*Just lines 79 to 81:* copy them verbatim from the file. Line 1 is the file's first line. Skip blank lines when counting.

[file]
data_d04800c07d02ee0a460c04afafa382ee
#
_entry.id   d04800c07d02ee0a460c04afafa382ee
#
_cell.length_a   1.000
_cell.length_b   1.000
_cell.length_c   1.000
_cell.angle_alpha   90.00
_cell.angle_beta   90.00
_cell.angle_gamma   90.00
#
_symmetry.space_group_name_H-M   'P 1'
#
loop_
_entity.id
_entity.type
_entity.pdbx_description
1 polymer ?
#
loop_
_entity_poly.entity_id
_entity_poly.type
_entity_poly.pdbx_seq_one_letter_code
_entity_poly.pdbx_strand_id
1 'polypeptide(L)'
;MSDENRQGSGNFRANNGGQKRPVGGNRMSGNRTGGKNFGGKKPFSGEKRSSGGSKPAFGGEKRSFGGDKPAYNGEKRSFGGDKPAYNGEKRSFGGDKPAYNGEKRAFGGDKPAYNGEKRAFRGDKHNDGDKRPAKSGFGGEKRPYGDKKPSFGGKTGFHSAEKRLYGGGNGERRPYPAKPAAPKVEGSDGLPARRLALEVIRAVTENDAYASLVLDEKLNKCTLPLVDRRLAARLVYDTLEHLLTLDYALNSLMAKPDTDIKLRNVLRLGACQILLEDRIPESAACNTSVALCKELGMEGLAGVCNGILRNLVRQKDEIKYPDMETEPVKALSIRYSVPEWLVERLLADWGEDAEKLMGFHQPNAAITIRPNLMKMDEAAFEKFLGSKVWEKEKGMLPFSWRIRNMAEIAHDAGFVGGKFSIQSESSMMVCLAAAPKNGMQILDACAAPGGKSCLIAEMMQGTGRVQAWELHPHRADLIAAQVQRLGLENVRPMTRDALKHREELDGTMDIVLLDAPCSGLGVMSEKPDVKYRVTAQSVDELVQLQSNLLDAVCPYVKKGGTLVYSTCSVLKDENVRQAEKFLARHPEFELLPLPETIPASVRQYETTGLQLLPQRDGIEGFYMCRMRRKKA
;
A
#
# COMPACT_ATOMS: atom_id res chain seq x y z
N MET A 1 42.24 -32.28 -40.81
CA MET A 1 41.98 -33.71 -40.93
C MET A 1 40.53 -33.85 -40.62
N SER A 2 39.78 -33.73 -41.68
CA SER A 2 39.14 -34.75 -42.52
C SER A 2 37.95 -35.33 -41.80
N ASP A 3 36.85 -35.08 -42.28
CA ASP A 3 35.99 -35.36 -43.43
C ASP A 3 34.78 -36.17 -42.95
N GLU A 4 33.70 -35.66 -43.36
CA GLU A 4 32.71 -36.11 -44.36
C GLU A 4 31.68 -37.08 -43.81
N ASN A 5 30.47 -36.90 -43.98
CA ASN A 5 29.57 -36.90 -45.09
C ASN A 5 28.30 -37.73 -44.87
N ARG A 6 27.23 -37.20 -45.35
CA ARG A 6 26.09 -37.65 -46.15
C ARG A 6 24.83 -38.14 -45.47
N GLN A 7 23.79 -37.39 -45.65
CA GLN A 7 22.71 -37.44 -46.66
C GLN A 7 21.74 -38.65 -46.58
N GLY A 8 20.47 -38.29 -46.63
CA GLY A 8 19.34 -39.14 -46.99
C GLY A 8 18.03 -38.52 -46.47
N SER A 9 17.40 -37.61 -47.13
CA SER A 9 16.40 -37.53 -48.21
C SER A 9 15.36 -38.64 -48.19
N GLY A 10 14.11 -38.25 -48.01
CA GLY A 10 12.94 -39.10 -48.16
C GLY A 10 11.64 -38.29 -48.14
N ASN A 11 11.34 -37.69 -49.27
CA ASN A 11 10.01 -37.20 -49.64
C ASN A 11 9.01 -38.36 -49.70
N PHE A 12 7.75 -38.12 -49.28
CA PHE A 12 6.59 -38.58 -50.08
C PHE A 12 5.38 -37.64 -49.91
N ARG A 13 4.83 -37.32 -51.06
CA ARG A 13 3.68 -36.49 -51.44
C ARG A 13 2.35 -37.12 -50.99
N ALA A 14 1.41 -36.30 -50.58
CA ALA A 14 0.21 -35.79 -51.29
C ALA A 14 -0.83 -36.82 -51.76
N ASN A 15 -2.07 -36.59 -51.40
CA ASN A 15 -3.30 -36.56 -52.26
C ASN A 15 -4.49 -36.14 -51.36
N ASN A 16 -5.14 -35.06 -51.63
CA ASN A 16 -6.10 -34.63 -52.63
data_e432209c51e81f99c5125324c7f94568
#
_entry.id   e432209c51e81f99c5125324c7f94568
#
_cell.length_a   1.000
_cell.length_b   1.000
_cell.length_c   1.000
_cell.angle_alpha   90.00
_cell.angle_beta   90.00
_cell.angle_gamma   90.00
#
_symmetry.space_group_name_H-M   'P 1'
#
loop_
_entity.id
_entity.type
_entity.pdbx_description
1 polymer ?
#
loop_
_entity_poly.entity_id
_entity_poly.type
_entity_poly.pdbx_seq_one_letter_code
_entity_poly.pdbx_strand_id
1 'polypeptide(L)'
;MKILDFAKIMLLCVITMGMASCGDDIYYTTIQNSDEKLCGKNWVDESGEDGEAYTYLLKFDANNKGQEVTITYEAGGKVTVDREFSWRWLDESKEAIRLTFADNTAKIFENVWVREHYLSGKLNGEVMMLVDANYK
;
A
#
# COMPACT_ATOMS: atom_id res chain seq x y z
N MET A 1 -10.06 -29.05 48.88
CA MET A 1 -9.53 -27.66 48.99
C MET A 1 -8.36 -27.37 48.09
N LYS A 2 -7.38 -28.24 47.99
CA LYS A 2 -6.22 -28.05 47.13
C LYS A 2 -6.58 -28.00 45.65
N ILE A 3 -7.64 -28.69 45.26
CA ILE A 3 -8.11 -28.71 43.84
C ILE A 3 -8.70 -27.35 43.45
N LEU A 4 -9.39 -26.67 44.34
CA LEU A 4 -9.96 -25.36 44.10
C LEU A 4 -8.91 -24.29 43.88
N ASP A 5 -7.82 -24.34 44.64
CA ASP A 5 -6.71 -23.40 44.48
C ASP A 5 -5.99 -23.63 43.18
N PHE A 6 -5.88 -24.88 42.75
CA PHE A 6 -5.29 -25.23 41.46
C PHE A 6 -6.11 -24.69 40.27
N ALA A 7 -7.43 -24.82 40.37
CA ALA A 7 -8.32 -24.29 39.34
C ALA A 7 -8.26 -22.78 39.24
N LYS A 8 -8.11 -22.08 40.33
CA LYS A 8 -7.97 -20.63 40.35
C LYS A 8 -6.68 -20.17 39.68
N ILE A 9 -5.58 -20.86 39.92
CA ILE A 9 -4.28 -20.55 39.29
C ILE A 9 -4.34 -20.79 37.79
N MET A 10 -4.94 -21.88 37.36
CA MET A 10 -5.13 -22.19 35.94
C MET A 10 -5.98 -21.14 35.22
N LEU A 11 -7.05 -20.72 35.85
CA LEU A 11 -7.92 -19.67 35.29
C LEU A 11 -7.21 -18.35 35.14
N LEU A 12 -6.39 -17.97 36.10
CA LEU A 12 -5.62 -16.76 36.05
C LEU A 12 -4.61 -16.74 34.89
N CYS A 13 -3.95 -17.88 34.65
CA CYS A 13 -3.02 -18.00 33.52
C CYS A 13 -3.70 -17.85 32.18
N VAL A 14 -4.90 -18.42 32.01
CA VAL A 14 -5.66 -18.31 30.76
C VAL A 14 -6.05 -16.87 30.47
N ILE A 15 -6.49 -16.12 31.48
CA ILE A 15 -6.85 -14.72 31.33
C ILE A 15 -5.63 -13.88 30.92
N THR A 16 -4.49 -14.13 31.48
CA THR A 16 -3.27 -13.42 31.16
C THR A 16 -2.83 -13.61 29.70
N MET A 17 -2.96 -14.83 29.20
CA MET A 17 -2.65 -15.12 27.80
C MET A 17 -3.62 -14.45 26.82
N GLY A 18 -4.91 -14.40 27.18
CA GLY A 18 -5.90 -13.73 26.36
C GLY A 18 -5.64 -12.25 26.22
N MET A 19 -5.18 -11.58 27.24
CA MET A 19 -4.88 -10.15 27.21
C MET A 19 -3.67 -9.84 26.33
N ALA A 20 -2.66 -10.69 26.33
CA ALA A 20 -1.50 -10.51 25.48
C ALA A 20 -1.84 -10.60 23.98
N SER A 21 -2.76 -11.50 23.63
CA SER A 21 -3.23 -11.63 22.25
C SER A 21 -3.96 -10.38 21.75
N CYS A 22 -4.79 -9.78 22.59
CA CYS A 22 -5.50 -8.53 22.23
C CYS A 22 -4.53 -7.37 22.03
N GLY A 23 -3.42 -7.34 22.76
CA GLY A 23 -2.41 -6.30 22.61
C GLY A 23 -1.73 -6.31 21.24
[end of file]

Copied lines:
#
_entry.id   e432209c51e81f99c5125324c7f94568
#